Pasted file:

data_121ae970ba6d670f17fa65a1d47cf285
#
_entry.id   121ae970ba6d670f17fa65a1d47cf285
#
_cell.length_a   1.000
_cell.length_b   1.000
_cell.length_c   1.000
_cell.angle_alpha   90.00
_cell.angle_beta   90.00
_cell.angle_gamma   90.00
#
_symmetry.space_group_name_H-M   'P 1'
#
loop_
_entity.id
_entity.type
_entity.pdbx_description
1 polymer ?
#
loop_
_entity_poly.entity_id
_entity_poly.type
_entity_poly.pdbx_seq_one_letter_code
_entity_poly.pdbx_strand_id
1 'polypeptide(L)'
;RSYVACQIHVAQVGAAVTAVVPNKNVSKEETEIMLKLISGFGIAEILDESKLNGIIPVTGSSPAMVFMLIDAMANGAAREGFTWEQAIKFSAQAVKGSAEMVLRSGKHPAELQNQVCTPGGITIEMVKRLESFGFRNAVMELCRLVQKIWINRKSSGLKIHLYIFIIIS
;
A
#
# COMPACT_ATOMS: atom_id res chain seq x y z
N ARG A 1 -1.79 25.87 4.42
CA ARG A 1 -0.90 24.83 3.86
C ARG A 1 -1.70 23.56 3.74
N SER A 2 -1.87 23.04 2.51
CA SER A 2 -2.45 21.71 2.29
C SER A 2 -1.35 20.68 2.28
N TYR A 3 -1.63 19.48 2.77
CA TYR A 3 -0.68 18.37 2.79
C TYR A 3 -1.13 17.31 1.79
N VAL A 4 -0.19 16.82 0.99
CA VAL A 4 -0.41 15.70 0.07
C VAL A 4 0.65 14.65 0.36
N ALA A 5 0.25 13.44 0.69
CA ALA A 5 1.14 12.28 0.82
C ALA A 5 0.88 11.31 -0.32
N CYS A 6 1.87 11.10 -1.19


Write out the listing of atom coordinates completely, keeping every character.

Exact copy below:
data_121ae970ba6d670f17fa65a1d47cf285
#
_entry.id   121ae970ba6d670f17fa65a1d47cf285
#
_cell.length_a   1.000
_cell.length_b   1.000
_cell.length_c   1.000
_cell.angle_alpha   90.00
_cell.angle_beta   90.00
_cell.angle_gamma   90.00
#
_symmetry.space_group_name_H-M   'P 1'
#
loop_
_entity.id
_entity.type
_entity.pdbx_description
1 polymer ?
#
loop_
_entity_poly.entity_id
_entity_poly.type
_entity_poly.pdbx_seq_one_letter_code
_entity_poly.pdbx_strand_id
1 'polypeptide(L)'
;RSYVACQIHVAQVGAAVTAVVPNKNVSKEETEIMLKLISGFGIAEILDESKLNGIIPVTGSSPAMVFMLIDAMANGAAREGFTWEQAIKFSAQAVKGSAEMVLRSGKHPAELQNQVCTPGGITIEMVKRLESFGFRNAVMELCRLVQKIWINRKSSGLKIHLYIFIIIS
;
A
#
# COMPACT_ATOMS: atom_id res chain seq x y z
N ARG A 1 -1.79 25.87 4.42
CA ARG A 1 -0.90 24.83 3.86
C ARG A 1 -1.70 23.56 3.74
N SER A 2 -1.87 23.04 2.51
CA SER A 2 -2.45 21.71 2.29
C SER A 2 -1.35 20.68 2.28
N TYR A 3 -1.63 19.48 2.77
CA TYR A 3 -0.68 18.37 2.79
C TYR A 3 -1.13 17.31 1.79
N VAL A 4 -0.19 16.82 0.99
CA VAL A 4 -0.41 15.70 0.07
C VAL A 4 0.65 14.65 0.36
N ALA A 5 0.25 13.44 0.69
CA ALA A 5 1.14 12.28 0.82
C ALA A 5 0.88 11.31 -0.32
N CYS A 6 1.87 11.10 -1.19